Election

Karl Rove acknowledges presidential election ‘won’t be overturned’

Karl Rove acknowledged Wednesday that the 2020 presidential election will not be overturned. (Provided Photo/Spencer Platt/Getty Images via CNN)

(CNN) — Karl Rove, the architect of former President George W. Bush’s gubernatorial and presidential campaigns, acknowledged Wednesday that the 2020 presidential election will not be overturned regardless of the flurry of lawsuits from President Donald Trump challenging the results.

Rove — who sources said advised the White House and Trump campaign leading up to the 2020 election — wrote in a Wall Street Journal op-ed that while the President is within his right to challenge the results, his efforts “are unlikely to move a single state from Mr. Biden’s column, and certainly they’re not enough to change the final outcome.”

To prevail, Rove wrote, Trump would need to “prove systemic fraud, with illegal votes in the tens of thousands. There is no evidence of that so far. Unless some emerges quickly, the President’s chances in court will decline precipitously when states start certifying results.”

“Closing out this election will be a hard but necessary step toward restoring some unity and political equilibrium,” he added. “Once his days in court are over, the President should do his part to unite the country by leading a peaceful transition and letting grievances go.”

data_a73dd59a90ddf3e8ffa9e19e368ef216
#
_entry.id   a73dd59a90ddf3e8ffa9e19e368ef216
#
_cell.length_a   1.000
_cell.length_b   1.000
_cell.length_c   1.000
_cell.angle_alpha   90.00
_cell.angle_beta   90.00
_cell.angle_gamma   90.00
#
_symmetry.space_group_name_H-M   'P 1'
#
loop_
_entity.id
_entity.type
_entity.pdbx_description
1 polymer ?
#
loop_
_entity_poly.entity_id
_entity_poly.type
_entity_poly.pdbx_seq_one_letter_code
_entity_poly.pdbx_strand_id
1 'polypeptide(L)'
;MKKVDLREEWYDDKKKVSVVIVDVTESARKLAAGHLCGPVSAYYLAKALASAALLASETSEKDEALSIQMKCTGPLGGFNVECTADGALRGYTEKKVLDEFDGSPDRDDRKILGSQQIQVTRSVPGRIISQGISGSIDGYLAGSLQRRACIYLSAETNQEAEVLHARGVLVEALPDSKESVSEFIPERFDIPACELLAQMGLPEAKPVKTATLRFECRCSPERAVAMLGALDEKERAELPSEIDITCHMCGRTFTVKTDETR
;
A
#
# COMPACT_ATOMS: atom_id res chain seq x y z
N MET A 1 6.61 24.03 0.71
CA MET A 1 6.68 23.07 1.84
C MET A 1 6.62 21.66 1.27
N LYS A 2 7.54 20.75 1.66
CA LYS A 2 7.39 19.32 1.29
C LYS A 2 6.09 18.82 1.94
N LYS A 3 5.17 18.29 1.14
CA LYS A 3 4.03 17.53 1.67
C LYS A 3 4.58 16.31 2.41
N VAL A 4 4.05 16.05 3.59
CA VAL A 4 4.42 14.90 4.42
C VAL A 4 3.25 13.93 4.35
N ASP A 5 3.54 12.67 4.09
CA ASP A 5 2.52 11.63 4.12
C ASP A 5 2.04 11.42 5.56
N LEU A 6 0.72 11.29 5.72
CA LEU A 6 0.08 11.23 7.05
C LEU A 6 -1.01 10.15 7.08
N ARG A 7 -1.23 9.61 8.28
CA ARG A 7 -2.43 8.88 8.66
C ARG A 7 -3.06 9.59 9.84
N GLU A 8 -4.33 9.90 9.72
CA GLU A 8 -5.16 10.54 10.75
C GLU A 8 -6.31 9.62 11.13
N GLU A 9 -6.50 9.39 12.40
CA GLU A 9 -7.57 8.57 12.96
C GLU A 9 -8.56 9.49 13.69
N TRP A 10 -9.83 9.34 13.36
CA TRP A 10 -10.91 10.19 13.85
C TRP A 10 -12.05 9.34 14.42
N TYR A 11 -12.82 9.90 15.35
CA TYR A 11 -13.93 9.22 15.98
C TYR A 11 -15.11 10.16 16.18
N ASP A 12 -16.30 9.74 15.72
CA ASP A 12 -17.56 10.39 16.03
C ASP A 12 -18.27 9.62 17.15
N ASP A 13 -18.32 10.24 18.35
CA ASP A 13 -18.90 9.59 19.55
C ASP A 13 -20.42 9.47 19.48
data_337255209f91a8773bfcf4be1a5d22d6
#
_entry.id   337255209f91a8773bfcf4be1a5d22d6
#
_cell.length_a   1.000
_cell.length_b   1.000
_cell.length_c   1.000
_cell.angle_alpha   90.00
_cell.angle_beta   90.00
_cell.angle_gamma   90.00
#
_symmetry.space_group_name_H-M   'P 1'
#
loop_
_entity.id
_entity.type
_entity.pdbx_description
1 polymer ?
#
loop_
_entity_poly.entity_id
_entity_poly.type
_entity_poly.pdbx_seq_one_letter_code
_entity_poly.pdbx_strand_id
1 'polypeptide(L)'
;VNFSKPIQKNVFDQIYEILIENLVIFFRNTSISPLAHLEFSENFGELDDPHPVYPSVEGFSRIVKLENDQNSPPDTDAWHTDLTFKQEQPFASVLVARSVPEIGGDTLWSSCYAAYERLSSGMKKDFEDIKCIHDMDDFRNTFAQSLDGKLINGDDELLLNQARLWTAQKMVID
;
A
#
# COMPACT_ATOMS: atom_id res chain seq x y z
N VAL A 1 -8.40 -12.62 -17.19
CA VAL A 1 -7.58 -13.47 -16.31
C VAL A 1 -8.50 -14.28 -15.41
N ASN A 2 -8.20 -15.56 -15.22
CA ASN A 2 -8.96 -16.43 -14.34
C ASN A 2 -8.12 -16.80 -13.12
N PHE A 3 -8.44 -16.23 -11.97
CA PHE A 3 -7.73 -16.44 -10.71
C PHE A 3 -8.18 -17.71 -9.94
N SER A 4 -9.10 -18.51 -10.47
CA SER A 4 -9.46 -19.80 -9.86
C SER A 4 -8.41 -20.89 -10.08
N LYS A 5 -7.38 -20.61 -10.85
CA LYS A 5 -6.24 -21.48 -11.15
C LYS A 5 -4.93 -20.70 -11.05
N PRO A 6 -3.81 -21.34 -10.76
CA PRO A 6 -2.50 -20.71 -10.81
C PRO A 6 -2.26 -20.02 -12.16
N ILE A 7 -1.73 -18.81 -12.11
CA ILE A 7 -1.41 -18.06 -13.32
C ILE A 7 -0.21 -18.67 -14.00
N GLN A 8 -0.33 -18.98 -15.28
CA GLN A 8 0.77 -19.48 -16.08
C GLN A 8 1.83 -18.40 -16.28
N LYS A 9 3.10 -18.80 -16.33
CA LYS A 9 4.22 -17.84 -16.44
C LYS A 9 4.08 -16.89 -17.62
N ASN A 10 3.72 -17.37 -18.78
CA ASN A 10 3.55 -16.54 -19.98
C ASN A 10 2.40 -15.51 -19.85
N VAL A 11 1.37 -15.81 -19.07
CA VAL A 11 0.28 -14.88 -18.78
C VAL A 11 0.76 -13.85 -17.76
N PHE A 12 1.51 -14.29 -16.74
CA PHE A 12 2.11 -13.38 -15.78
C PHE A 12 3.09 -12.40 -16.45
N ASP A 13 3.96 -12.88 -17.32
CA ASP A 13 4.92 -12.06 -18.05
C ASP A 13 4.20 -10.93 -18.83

The op-ed makes Rove one of the highest profile GOP figures to encourage the President to accept the results of the election. Since CNN and other outlets called the election for President-elect Joe Biden on Saturday, Trump has refused to accept the results, instead pushing baseless conspiracies that his second term is being stolen.

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In court, Republicans and the Trump campaign have lodged none of the types of serious legal challenges that could prompt recounts or challenges of vote counts over a significant numbers of ballots in the battlegrounds of Pennsylvania, Michigan, Nevada, Arizona and Georgia.

In order to use the courts to win the presidential election, the Republicans and Trump campaign would need to challenge enough votes in court to flip a state they’re losing in their favor.

“That’s a standard they haven’t been close to meeting yet,” Ben Ginsberg, a longtime Republican lawyer and CNN analyst, told CNN’s Jake Tapper.

Still, Trump implied Tuesday he would continue contesting the results for at least another week.

And the White House, while offering little formal or explicit guidance, has nonetheless made known throughout the federal government that no steps should be taken that would imply Trump lost the election, according to people familiar with the matter.

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